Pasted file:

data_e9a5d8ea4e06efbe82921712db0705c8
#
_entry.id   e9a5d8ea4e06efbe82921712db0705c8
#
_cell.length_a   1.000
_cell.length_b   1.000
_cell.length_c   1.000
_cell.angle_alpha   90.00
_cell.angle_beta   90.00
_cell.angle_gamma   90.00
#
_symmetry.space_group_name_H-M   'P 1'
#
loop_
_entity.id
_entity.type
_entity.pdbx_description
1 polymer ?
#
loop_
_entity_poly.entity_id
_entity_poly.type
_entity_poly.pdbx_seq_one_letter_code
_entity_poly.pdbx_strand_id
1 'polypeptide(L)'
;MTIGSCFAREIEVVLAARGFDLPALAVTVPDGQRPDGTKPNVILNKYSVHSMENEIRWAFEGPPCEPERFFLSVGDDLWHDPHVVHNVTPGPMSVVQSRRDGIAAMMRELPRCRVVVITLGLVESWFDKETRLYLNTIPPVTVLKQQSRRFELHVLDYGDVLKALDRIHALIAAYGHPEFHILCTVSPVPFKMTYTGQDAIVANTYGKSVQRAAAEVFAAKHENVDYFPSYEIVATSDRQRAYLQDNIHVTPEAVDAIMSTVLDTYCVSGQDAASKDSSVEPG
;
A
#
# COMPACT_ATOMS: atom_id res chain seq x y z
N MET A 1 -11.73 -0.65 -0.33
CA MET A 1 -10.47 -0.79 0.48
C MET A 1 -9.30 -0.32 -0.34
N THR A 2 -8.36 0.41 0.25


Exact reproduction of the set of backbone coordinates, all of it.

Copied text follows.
data_e9a5d8ea4e06efbe82921712db0705c8
#
_entry.id   e9a5d8ea4e06efbe82921712db0705c8
#
_cell.length_a   1.000
_cell.length_b   1.000
_cell.length_c   1.000
_cell.angle_alpha   90.00
_cell.angle_beta   90.00
_cell.angle_gamma   90.00
#
_symmetry.space_group_name_H-M   'P 1'
#
loop_
_entity.id
_entity.type
_entity.pdbx_description
1 polymer ?
#
loop_
_entity_poly.entity_id
_entity_poly.type
_entity_poly.pdbx_seq_one_letter_code
_entity_poly.pdbx_strand_id
1 'polypeptide(L)'
;MTIGSCFAREIEVVLAARGFDLPALAVTVPDGQRPDGTKPNVILNKYSVHSMENEIRWAFEGPPCEPERFFLSVGDDLWHDPHVVHNVTPGPMSVVQSRRDGIAAMMRELPRCRVVVITLGLVESWFDKETRLYLNTIPPVTVLKQQSRRFELHVLDYGDVLKALDRIHALIAAYGHPEFHILCTVSPVPFKMTYTGQDAIVANTYGKSVQRAAAEVFAAKHENVDYFPSYEIVATSDRQRAYLQDNIHVTPEAVDAIMSTVLDTYCVSGQDAASKDSSVEPG
;
A
#
# COMPACT_ATOMS: atom_id res chain seq x y z
N MET A 1 -11.73 -0.65 -0.33
CA MET A 1 -10.47 -0.79 0.48
C MET A 1 -9.30 -0.32 -0.34
N THR A 2 -8.36 0.41 0.25